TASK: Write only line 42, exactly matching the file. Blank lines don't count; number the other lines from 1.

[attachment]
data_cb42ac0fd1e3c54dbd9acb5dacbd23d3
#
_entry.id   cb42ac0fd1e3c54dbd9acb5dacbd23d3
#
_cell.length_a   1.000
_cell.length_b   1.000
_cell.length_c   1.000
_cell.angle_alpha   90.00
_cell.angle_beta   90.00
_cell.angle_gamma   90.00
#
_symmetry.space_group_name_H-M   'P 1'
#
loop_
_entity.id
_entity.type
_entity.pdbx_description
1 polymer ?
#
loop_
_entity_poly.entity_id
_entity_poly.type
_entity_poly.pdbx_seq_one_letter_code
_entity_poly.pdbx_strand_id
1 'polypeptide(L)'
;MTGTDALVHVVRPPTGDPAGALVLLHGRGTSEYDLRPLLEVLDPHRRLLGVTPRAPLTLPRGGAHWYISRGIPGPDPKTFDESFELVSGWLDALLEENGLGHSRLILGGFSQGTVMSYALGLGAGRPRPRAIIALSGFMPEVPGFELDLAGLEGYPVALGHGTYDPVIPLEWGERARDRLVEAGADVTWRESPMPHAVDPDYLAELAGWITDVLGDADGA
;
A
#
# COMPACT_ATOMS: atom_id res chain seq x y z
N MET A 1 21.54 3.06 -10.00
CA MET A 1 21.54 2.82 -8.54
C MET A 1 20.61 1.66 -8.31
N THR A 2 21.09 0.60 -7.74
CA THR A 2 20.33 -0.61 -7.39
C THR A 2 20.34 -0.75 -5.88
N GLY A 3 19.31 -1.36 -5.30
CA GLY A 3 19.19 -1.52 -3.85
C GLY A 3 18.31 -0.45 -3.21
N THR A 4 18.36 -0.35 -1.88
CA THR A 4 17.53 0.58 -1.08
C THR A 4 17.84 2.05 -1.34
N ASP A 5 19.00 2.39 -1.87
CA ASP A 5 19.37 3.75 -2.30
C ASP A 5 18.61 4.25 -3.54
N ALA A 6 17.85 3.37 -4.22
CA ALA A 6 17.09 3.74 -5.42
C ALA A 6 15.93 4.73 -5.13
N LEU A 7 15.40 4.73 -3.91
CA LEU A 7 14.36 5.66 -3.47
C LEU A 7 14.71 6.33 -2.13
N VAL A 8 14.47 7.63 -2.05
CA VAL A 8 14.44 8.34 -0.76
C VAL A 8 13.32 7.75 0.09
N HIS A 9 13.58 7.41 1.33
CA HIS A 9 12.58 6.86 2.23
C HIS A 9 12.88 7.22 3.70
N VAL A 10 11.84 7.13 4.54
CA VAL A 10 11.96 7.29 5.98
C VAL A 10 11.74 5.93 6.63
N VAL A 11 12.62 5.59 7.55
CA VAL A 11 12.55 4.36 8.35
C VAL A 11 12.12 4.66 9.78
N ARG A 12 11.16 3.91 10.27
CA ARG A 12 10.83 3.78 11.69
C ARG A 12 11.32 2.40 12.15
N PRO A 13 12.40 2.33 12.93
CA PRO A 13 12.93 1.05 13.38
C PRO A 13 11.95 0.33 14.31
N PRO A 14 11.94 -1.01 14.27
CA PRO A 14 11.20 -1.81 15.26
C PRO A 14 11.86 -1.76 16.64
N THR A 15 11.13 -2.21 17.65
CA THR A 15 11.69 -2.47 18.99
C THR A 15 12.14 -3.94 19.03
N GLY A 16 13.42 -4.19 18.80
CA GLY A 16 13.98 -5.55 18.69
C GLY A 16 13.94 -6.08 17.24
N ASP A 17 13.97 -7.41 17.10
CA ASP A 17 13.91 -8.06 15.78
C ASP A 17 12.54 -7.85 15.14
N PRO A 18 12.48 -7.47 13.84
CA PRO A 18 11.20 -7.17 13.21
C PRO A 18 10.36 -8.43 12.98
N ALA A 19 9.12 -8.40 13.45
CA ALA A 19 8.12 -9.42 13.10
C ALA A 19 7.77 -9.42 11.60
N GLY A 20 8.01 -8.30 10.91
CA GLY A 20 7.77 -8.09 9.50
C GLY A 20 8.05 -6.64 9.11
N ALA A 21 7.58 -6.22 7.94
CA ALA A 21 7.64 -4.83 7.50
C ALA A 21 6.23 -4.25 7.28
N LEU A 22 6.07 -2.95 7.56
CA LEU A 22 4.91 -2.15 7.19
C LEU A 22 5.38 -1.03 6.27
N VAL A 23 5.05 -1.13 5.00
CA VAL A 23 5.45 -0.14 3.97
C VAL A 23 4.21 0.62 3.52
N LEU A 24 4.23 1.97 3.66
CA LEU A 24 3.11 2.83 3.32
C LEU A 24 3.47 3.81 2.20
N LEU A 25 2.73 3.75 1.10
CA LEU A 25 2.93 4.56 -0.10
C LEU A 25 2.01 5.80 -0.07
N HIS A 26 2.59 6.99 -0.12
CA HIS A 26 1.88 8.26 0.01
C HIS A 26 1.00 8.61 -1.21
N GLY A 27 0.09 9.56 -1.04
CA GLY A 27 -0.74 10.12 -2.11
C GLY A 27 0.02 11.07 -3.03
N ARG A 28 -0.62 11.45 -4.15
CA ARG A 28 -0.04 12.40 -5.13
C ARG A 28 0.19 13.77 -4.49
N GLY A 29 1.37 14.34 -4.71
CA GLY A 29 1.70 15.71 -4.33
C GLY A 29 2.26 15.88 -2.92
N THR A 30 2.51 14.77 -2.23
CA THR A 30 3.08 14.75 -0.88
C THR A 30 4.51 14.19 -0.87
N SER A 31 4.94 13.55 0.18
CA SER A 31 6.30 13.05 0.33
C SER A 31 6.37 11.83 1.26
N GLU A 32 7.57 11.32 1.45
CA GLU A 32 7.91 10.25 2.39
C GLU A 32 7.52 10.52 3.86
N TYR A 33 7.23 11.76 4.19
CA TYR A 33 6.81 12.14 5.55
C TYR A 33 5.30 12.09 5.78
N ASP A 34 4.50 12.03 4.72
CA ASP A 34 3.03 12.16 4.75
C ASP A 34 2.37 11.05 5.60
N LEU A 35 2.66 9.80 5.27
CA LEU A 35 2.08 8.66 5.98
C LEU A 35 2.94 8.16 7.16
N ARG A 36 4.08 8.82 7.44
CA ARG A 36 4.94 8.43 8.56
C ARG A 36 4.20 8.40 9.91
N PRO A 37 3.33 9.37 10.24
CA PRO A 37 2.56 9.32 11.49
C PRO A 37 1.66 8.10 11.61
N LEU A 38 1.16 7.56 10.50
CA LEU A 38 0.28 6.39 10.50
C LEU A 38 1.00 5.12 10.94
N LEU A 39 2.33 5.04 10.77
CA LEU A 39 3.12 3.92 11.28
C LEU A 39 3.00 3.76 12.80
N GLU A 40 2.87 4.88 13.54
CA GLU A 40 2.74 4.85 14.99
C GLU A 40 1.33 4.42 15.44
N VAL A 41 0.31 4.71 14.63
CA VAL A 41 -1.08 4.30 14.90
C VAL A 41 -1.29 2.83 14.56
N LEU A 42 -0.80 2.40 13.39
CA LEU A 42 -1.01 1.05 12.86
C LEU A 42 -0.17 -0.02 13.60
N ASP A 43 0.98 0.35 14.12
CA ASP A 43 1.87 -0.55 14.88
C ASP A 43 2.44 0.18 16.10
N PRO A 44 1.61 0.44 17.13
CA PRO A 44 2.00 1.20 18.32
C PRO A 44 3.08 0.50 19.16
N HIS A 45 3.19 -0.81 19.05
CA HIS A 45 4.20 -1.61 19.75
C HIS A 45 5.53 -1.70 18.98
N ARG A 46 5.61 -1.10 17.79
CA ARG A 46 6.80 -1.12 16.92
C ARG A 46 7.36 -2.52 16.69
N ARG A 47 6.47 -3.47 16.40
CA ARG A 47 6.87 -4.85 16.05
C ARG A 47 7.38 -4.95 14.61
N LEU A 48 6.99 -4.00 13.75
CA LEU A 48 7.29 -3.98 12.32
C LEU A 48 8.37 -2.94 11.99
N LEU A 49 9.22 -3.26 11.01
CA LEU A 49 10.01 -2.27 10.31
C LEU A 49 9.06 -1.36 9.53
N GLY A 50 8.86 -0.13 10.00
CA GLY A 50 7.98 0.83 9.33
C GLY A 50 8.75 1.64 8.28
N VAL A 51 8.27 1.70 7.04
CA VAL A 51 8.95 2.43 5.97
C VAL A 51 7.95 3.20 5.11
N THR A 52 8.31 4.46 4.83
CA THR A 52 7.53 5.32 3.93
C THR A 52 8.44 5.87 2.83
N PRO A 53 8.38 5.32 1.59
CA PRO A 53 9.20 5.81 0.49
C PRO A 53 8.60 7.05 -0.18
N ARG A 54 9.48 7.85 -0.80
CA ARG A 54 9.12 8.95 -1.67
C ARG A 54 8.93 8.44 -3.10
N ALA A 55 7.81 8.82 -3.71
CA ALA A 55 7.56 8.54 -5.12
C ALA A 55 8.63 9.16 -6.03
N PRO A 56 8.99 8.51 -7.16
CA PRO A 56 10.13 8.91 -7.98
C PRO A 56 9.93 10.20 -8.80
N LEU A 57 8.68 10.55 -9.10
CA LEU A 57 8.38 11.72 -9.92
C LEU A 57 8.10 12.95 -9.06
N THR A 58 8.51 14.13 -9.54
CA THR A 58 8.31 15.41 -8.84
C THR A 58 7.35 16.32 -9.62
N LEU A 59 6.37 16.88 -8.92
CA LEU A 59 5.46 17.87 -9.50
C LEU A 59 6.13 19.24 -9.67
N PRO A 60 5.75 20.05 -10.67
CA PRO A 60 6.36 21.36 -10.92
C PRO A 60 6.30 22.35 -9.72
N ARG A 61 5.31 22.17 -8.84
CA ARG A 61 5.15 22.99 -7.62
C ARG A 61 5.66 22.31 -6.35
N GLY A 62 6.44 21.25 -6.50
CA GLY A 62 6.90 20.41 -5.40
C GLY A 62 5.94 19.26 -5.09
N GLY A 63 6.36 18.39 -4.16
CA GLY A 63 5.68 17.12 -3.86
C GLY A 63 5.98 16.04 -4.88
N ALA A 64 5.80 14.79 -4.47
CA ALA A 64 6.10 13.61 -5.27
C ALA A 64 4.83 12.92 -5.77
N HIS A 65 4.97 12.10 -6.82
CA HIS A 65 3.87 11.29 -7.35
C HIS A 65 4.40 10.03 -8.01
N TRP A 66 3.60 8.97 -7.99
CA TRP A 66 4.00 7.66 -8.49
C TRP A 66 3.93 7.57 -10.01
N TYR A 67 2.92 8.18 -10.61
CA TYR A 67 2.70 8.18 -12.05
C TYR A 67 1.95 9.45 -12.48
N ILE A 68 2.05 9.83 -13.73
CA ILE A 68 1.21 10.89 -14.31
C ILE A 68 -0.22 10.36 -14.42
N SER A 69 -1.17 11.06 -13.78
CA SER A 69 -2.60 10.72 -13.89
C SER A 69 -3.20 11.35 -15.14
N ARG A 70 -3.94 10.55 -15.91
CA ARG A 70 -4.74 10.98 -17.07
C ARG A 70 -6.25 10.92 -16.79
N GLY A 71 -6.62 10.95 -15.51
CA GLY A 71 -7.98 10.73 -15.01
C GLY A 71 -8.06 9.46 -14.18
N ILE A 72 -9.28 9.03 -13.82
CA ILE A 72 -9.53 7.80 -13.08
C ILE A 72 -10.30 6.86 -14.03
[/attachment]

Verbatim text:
C THR A 4 17.84 2.05 -1.34